This police vehicle was probably selected with the narrow streets in mind. The little car seems more like a motorized roller skate than a stern vehicle of official authority. Still, it probably does its job well enough. 

Motorcycles line a parking space dedicated to them. Motorcycles and scooters are a popular transportation option in Campeche. Not only are they highly maneuverable in the crowded streets, but they are cheap to maintain and can travel a long way on a few liters of gasoline. However, their maneuverability tends to encourage excessive speed and wild maneuvers. Before crossing any street in Campeche, it is advisable to check in both directions, and more than once.

Palacio Municipal on Calle 8. This attractive and well preserved building was constructed in 1842, although the date over the main door says 1882. However, that may be when it was remodeled. It is currently Campeche's City Hall, but it was a barracks for federal troops at one time.

View of Calle 8, the Plaza Principal, and the Cathedral. The arches on the yellow building at the left are the entrance to an excellent little coffee house called Frappisimo. We often bought coffee there to sip on a bench in the plaza. It was a pleasant way to observe the city coming to life in the morning. Just around the corner of the blue building is El Bastion de Campeche, a small restaurant where we ate several times. The food was great and the prices were very reasonable.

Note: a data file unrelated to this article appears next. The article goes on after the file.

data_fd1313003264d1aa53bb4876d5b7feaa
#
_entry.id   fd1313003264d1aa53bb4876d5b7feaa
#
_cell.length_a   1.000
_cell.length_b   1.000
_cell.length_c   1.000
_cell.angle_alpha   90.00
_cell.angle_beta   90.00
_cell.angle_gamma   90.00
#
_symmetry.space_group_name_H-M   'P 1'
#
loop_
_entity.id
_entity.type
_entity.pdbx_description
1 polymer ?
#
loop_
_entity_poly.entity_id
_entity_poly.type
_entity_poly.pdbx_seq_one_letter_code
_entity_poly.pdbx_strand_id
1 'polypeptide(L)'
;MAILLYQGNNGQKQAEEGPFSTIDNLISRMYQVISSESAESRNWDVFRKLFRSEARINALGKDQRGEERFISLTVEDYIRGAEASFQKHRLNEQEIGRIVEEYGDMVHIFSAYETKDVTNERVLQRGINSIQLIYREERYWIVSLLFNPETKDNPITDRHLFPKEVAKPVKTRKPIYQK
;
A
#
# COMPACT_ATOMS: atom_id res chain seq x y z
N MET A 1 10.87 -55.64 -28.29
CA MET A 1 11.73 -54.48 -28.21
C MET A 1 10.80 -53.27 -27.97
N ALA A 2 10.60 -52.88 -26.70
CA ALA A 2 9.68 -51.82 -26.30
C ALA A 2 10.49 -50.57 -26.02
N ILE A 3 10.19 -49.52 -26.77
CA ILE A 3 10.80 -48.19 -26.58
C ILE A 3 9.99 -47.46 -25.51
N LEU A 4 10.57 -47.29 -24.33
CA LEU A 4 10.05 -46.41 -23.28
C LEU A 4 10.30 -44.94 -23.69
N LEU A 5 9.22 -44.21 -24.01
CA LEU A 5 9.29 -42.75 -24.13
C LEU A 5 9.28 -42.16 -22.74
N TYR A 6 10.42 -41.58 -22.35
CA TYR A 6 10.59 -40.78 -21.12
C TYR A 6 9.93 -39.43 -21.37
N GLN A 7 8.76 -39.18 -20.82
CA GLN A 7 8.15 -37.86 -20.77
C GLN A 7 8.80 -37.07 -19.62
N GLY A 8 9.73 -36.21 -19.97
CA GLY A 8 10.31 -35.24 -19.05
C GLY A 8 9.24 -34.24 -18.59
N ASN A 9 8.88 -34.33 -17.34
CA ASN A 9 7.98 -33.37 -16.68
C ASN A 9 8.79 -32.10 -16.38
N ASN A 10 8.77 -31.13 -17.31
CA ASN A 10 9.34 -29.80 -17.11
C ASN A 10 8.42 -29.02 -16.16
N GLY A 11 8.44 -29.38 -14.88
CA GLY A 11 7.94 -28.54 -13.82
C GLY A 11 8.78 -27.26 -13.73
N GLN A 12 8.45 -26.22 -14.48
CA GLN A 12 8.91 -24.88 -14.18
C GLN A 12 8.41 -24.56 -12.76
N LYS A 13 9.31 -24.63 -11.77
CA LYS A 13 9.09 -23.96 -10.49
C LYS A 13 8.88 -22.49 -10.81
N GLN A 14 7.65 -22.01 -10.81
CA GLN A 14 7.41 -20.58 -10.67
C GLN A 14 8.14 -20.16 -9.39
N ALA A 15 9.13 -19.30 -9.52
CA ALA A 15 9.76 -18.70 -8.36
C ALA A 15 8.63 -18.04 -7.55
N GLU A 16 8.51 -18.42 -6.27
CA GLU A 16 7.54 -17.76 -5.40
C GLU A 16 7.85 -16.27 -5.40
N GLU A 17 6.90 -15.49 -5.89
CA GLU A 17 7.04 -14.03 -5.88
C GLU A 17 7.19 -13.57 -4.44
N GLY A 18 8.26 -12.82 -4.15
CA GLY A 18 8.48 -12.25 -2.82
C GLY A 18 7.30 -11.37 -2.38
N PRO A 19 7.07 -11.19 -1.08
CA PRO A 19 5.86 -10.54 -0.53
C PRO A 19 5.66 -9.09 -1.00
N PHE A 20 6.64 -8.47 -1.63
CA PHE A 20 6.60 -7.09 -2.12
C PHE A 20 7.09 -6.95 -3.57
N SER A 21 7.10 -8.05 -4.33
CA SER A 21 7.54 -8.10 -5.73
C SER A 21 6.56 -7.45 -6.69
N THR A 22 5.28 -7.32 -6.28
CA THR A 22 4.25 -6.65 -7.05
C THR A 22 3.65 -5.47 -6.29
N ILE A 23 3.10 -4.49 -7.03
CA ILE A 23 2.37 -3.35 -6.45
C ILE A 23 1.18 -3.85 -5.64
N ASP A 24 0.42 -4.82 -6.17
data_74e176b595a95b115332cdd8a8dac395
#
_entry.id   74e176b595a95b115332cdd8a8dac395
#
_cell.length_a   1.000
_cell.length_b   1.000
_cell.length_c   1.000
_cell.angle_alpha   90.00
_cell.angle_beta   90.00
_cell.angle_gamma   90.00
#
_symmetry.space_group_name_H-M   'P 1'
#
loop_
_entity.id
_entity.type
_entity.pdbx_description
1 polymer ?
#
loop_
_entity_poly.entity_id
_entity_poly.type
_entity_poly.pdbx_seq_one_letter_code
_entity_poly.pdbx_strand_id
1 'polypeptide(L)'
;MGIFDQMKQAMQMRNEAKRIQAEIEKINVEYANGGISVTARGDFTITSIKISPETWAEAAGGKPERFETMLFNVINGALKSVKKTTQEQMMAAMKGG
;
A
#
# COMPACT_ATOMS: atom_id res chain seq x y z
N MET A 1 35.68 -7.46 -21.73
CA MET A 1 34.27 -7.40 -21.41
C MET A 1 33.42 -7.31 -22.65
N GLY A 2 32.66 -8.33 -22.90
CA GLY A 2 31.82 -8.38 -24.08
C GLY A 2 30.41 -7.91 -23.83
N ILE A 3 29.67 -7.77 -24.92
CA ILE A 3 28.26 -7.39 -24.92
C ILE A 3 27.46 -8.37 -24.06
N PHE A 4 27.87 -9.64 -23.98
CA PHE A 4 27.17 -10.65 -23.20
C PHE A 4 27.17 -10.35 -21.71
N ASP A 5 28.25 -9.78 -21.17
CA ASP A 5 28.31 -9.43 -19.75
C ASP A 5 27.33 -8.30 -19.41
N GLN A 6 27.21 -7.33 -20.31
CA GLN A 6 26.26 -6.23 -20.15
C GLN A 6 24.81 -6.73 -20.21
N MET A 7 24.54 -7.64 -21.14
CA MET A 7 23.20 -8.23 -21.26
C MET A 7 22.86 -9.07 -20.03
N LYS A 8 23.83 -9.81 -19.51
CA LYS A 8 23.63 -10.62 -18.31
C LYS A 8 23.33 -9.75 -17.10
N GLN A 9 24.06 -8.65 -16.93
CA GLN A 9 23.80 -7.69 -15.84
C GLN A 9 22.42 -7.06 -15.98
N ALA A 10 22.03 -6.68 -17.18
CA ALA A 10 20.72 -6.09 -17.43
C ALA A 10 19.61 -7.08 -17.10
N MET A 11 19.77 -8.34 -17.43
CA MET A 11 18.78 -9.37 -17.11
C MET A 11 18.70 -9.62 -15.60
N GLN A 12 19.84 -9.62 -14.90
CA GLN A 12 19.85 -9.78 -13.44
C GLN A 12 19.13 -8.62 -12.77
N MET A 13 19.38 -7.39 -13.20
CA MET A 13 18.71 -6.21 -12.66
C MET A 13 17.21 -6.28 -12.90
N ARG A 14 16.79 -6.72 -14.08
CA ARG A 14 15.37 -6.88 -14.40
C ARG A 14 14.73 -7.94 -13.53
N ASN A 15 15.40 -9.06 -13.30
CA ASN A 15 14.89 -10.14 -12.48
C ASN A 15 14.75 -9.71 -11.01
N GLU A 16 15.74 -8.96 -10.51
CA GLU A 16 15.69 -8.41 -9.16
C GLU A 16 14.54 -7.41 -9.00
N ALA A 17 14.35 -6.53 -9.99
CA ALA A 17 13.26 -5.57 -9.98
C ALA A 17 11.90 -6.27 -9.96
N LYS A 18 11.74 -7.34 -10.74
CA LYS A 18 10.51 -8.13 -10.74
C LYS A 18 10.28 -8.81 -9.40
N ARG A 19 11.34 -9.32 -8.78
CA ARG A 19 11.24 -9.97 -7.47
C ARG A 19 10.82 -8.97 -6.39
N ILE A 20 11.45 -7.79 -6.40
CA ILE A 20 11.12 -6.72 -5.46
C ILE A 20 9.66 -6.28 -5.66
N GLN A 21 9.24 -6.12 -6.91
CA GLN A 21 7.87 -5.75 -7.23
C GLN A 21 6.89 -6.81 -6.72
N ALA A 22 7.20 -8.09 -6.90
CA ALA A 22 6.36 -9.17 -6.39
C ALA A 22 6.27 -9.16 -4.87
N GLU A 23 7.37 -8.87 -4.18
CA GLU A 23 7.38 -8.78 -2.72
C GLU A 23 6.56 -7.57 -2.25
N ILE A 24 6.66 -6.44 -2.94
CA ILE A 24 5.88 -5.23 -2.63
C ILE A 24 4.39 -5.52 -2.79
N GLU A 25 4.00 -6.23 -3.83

Ex-Templo de San José

Ex-Templo de San José was once part of a Jesuit complex. It is located on the corner of Calle 10 and Calle 63, in the northwest part of the old city. The Templo was built in 1716 in the Baroque style. Its facade is beautifully decorated with blue and yellow talavera tiles, giving it a hint of the Moorish style. 

The spike-like finials on the roof above the entrance call to mind similar structures on Maya temples, as well as the combs worn in the hair of wealthy colonial women. Notice the difference between the left and right steeples. The left contains bells, but the right is topped by Campeche's first lighthouse, added in 1864.